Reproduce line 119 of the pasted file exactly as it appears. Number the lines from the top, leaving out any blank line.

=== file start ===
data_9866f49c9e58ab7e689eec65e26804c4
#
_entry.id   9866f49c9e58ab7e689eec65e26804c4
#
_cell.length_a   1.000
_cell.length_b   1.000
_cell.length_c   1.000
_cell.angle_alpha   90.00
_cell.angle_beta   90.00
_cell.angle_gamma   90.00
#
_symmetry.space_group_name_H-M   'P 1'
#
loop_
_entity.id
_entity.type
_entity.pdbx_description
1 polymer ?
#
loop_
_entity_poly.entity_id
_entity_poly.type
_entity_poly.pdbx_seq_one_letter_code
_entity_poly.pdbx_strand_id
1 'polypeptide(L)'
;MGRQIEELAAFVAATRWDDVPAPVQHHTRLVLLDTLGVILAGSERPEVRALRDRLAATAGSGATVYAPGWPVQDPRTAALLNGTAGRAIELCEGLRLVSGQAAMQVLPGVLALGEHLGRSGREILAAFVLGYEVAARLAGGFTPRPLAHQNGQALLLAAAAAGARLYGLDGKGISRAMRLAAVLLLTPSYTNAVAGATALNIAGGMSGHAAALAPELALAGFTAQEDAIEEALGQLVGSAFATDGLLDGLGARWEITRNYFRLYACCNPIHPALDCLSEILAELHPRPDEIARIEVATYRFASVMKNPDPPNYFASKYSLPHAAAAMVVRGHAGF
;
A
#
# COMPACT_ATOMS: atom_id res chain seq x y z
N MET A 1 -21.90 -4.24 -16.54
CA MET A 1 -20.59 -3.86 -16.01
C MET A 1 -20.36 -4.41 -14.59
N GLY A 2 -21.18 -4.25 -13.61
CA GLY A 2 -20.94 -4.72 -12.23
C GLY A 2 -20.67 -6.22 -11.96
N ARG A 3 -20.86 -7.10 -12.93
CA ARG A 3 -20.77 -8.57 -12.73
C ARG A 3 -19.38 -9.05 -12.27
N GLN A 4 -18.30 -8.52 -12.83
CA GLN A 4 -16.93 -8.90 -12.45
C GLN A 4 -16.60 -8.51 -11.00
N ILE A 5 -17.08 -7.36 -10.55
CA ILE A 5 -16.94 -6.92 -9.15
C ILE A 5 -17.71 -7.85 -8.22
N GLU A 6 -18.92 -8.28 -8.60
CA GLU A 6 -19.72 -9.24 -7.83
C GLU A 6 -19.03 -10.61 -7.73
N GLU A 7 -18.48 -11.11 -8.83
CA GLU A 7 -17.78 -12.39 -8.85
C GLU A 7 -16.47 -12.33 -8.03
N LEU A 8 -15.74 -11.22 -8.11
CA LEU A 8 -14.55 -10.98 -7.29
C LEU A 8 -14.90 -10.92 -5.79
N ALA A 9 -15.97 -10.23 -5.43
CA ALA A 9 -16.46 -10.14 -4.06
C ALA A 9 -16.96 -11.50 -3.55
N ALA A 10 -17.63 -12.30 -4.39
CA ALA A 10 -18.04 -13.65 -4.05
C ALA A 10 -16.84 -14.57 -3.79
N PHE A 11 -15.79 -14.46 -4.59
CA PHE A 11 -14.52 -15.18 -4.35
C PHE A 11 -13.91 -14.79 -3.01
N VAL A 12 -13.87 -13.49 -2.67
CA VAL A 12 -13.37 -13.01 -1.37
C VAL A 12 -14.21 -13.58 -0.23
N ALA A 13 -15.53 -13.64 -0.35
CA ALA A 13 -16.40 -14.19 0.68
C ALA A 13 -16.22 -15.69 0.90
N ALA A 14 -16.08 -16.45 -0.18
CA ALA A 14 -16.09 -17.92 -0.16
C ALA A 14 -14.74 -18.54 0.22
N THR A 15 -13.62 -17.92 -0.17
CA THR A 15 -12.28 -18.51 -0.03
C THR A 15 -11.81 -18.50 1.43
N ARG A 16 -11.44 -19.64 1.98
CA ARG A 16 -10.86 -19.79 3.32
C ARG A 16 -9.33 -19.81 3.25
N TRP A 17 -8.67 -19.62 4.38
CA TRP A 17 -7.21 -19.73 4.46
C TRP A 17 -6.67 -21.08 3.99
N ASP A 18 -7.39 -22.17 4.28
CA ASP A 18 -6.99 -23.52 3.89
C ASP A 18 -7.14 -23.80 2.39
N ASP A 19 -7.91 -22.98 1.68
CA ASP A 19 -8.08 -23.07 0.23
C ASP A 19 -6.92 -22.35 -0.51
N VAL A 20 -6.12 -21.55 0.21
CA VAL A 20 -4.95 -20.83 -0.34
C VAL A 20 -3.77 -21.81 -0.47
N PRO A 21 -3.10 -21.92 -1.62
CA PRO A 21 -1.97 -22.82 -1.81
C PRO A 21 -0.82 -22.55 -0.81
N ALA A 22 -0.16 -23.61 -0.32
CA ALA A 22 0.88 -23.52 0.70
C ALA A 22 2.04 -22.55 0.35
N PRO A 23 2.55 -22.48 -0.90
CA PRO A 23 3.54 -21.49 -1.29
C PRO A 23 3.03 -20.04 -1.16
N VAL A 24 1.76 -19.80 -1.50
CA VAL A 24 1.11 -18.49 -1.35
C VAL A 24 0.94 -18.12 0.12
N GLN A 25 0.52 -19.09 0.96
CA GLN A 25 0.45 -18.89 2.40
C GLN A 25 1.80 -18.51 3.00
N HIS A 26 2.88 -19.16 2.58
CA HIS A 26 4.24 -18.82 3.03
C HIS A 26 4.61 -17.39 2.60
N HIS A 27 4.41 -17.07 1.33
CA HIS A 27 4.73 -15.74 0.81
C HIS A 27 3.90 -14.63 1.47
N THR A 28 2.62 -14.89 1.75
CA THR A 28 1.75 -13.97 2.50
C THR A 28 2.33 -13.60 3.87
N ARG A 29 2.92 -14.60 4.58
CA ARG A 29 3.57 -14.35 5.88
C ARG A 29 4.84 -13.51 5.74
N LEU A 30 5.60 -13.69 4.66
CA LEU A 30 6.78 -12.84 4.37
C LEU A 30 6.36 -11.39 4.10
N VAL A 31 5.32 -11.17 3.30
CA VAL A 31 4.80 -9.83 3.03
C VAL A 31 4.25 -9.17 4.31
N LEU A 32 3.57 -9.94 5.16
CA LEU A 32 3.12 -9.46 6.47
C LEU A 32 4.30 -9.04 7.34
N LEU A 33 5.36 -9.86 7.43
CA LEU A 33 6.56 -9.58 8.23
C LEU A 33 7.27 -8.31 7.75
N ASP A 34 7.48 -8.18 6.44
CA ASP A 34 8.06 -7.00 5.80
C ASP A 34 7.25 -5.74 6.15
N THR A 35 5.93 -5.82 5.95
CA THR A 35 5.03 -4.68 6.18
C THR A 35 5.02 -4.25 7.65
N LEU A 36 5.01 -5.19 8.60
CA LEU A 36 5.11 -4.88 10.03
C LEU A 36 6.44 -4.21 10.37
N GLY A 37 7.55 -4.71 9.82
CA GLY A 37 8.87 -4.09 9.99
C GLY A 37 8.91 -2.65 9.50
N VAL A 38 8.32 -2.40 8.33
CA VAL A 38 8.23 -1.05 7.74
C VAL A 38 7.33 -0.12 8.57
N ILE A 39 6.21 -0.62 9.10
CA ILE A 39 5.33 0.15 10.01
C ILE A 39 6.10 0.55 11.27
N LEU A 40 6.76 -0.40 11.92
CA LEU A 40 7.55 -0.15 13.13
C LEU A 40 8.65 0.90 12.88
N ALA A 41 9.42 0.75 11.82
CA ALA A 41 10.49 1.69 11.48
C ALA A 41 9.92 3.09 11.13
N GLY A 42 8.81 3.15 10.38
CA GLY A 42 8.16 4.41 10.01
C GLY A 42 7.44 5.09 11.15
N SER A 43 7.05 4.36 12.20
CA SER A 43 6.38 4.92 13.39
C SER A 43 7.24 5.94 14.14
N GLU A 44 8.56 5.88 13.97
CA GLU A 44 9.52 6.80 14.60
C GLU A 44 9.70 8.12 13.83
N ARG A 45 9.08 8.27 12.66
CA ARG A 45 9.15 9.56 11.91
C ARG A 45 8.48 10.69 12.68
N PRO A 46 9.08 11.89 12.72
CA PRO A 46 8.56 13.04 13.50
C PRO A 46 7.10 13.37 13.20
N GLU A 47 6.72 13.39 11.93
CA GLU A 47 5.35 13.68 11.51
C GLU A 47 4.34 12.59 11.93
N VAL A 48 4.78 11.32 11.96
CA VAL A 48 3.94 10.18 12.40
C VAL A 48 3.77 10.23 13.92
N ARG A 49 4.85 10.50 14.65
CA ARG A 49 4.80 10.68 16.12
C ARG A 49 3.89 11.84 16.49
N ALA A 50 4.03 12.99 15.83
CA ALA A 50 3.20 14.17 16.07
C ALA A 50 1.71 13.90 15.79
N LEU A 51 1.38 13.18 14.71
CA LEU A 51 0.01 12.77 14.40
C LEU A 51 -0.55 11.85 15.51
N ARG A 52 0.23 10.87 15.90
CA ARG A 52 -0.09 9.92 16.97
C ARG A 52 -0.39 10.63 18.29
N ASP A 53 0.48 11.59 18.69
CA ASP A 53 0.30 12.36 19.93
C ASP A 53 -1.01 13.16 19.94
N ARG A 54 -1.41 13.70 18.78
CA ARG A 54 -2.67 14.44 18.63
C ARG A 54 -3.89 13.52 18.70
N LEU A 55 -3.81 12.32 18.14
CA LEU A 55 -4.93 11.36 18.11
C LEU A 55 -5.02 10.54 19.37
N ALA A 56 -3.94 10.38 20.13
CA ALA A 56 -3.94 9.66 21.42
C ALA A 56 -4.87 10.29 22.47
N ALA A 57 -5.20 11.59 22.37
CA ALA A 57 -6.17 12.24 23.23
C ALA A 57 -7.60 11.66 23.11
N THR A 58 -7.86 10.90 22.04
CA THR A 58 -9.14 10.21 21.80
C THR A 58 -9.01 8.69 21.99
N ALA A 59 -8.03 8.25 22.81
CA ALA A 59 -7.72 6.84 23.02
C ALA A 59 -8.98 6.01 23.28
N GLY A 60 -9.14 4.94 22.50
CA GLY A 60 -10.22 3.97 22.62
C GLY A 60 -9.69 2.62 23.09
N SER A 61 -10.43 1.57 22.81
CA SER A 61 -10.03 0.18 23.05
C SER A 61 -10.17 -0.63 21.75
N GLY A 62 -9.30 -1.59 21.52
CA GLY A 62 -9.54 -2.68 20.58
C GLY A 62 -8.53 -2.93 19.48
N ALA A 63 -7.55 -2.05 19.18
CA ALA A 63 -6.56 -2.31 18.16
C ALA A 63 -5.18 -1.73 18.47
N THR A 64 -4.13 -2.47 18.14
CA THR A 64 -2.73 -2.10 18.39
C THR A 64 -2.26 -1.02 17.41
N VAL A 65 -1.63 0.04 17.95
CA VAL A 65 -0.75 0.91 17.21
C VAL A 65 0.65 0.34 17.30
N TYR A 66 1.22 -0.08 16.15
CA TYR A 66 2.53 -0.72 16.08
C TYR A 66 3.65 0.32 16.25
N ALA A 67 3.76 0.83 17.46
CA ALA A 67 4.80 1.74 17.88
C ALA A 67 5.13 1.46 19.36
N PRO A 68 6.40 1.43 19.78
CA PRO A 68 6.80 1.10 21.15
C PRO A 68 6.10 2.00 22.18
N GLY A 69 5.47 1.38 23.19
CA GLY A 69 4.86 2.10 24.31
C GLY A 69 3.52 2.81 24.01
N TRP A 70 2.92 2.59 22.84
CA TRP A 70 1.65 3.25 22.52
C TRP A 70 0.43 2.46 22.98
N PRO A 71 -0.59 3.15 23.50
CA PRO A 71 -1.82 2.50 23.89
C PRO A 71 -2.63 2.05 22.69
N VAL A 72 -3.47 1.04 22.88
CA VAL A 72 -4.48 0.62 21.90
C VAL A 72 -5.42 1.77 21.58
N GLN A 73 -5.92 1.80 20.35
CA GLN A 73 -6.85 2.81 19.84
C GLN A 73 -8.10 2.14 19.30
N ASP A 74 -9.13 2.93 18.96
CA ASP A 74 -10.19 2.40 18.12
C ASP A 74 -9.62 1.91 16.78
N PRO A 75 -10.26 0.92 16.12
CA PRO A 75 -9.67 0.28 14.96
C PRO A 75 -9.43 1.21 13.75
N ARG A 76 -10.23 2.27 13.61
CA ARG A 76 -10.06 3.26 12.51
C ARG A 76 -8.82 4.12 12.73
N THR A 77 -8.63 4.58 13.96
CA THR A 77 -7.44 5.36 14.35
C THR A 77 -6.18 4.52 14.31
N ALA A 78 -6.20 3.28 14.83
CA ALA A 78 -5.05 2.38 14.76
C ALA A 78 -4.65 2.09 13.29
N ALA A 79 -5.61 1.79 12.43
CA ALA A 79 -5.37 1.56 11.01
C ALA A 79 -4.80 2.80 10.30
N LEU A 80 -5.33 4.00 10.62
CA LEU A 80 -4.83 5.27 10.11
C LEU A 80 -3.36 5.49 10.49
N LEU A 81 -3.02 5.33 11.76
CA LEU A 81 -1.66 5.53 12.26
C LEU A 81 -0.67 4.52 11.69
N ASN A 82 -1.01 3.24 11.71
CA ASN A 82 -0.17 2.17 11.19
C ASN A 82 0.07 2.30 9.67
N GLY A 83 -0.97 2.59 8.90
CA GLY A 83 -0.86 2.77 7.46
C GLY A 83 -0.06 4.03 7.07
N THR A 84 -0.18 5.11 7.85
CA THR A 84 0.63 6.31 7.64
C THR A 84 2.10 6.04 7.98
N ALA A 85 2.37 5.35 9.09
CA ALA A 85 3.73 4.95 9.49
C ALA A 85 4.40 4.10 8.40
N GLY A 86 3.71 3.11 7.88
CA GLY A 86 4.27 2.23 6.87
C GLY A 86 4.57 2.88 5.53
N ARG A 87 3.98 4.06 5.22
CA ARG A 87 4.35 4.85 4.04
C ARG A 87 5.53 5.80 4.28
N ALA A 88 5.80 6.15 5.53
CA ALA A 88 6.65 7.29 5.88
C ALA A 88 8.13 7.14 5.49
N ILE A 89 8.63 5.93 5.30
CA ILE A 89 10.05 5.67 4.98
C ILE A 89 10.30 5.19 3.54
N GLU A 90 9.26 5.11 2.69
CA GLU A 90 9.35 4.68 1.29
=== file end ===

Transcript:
CA LEU A 30 6.78 -12.84 4.37